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December 25. 1798~

After some hesitation, a stranger to the person, though not to the character of Thomas Jefferson,
ventures to intreat his acceptance of the volume by which this is accompanied. He is unacquainted with
the degree in which your time & attention is engrossed by your public office: he knows not in what
way your studious hours are distributed, & whether mere works of imagination & invention are not exclud=
=ed from your notice. He is even doubtful whether this letter will be opened or read or, if read, whether
its contents will not be instantly dismissed from your memory; so much a stranger is he, though a citizen
of the United States, to the private occupations & modes of judging of the most illustrious of his
fellow Citizens.

To request your perusal of a work, which at the same time, is confessed to be unworthy of perusal, would
be an uncommon proof of absurdity. In thus transmitting my book to you, I tacitly acknowledge my belief that
it is capable of affording you pleasure & of entitling the writer to some portion of your good opinion. If I had
not this belief, I should unavoidably be silent.

I am conscious, however, that this form of composition may be regarded by you with indifference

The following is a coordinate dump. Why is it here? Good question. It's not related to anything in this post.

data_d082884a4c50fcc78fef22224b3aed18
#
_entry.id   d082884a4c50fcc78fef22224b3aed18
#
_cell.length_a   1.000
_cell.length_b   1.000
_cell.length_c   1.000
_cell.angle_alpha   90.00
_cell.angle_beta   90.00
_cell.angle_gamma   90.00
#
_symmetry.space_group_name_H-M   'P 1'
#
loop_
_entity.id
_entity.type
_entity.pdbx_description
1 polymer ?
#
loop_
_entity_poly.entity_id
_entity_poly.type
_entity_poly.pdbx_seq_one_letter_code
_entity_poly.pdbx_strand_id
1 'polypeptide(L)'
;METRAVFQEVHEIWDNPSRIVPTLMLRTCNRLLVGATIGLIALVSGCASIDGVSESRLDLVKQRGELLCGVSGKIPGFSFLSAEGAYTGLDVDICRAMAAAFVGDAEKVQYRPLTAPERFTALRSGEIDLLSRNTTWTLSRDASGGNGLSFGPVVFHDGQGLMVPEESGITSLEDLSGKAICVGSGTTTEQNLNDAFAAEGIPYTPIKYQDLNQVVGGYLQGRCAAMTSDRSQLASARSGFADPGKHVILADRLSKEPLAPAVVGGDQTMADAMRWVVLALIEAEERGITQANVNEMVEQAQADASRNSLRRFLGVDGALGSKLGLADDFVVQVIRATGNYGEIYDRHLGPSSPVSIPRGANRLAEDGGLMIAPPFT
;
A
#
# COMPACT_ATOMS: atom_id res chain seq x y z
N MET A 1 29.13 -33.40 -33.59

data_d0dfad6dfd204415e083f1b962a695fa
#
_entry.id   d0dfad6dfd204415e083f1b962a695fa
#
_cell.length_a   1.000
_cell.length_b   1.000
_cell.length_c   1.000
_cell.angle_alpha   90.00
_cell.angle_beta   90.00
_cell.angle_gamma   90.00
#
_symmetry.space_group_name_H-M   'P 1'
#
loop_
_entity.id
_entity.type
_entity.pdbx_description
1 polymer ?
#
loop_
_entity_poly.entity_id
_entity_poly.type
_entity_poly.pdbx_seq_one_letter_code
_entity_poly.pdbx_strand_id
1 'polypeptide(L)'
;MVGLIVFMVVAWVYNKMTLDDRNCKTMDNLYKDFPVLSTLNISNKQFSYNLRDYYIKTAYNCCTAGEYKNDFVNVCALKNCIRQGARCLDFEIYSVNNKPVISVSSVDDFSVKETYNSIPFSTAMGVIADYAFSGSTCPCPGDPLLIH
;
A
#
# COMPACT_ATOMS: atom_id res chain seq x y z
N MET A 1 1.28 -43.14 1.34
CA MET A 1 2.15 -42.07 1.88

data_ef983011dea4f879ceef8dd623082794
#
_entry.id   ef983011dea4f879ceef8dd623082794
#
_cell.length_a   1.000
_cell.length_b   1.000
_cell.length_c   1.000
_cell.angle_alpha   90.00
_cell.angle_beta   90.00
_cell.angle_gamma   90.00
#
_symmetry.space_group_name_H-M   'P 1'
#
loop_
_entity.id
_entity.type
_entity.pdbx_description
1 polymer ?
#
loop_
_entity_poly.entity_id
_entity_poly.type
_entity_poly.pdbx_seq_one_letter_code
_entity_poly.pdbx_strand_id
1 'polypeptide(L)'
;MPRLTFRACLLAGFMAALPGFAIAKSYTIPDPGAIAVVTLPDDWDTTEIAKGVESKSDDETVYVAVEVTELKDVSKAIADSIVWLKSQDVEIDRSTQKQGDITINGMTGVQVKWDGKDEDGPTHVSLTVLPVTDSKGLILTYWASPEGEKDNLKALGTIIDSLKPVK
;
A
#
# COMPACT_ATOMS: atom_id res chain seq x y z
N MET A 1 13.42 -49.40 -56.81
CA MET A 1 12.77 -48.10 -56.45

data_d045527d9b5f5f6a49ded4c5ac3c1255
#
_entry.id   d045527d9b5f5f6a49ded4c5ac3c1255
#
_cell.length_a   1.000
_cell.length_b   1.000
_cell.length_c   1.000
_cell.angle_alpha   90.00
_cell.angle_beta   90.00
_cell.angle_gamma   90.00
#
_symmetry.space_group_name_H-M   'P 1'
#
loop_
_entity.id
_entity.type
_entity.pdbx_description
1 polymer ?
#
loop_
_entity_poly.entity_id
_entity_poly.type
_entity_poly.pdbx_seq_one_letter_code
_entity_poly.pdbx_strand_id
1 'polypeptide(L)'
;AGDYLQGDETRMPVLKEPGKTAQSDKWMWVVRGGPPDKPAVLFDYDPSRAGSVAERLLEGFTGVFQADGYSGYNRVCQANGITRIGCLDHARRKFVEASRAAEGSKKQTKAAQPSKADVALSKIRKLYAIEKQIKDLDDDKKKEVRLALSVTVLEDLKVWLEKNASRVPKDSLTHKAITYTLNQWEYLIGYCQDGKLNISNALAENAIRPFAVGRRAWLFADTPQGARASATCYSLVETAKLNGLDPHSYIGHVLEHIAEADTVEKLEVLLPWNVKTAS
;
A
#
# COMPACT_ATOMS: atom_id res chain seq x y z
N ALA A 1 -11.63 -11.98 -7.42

or contempt; that social & intellectual theories, that the history of facts in the processes of nature & the
operations of government may appear to you the only laudable pursuits; that fictitious narratives, in their
own nature, or in the manner in which they have been hitherto conducted, may be thought not to de=
=serve notice, & that, consequently, whatever may be the merit of my book as a fiction, yet it is to be con=
=demned because it is a fiction.

I need not say that my own opinions are different, & am therefore obliged to hope that an
artful display of incidents, the powerful delineation of characters & the train of eloquent & judicious reason=
=ing which may be combined in a fictitious work will be regarded by Thomas Jefferson with as much
respect as they are regarded by me.

No man holds a performance which he has deliberately offered to the world in contempt;
but, if he be a man of candour & discernment, his favourable judgement of his own work, will always
be attended by diffidence & fluctuation, I confess. I foster the hope that Mr. Jefferson will be induced to
open the book that is here offered him; that when he has begun it, he will find himself prompted to
continue, & that he will not think the time employed upon it, tediously or uselessly consumed.~

With more than this I dare not flatter myself. That he will be pleased in any uncommon degree,
& that, by his recommendation, he will contribute to diffuse the knowledge of its authour, & facilitate a favou=
rable reception to future performances, is a benefit far beyond the expectations, though certainly, the object of
the fondest wishes of
Charles B. Brown

No: 45. Pine Street. New York.

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